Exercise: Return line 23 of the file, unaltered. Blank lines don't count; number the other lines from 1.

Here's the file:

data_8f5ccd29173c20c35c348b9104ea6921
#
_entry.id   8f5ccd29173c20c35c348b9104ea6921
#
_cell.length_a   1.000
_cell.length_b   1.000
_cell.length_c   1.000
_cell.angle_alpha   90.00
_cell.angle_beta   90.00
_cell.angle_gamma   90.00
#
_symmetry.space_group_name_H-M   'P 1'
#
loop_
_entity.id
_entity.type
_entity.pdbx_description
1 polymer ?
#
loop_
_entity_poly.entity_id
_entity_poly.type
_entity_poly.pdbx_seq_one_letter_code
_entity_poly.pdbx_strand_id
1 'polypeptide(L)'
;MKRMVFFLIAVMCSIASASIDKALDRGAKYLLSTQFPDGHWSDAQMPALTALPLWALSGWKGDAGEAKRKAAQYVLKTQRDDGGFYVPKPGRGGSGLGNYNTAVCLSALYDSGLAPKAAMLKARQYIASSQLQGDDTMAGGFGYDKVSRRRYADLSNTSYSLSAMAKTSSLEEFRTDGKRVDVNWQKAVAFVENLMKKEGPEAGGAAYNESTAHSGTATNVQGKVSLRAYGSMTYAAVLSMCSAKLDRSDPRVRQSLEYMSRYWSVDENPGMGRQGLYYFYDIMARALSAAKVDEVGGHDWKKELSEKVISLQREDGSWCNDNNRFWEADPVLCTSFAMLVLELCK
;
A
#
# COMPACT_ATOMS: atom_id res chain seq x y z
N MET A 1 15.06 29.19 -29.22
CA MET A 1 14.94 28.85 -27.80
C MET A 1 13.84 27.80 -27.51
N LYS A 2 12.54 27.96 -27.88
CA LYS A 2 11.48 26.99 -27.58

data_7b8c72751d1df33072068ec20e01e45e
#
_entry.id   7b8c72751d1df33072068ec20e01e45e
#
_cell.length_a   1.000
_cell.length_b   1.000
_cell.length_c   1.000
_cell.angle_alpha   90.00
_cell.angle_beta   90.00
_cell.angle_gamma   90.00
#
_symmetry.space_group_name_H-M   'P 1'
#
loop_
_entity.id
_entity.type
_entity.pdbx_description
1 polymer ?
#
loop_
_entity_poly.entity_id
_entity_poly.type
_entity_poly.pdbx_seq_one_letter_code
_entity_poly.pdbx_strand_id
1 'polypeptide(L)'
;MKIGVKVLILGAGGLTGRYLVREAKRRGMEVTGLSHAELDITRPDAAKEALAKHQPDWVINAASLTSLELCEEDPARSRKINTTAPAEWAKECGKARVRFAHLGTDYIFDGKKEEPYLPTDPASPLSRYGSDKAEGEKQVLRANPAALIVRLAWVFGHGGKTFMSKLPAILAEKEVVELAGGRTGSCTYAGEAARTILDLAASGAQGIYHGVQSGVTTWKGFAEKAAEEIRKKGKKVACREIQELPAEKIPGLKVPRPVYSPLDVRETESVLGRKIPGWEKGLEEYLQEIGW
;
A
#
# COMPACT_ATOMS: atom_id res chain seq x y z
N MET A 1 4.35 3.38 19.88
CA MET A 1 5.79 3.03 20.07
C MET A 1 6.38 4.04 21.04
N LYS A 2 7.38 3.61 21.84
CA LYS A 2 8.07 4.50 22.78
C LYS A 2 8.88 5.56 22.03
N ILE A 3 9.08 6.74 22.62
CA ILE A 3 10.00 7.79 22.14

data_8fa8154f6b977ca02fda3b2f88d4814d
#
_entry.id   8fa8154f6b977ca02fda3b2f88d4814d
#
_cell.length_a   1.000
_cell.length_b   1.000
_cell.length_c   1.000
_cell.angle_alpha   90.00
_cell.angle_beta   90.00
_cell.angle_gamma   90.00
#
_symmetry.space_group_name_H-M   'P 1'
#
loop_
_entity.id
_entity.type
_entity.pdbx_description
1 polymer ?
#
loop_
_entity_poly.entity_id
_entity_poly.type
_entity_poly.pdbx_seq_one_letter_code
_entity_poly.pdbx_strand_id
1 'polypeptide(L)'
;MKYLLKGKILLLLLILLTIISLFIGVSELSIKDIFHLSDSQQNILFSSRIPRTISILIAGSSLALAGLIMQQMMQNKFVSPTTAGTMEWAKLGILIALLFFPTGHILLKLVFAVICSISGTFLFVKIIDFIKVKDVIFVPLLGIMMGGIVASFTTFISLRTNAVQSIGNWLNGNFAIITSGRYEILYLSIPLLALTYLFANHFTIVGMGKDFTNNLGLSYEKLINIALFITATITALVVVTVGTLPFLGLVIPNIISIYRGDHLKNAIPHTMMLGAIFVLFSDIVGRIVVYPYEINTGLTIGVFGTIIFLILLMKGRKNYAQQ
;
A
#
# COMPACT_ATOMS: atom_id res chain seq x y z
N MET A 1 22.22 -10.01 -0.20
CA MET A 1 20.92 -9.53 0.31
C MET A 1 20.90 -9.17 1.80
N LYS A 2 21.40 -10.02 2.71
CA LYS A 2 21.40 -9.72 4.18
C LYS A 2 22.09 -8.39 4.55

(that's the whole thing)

_entity_poly.pdbx_seq_one_letter_code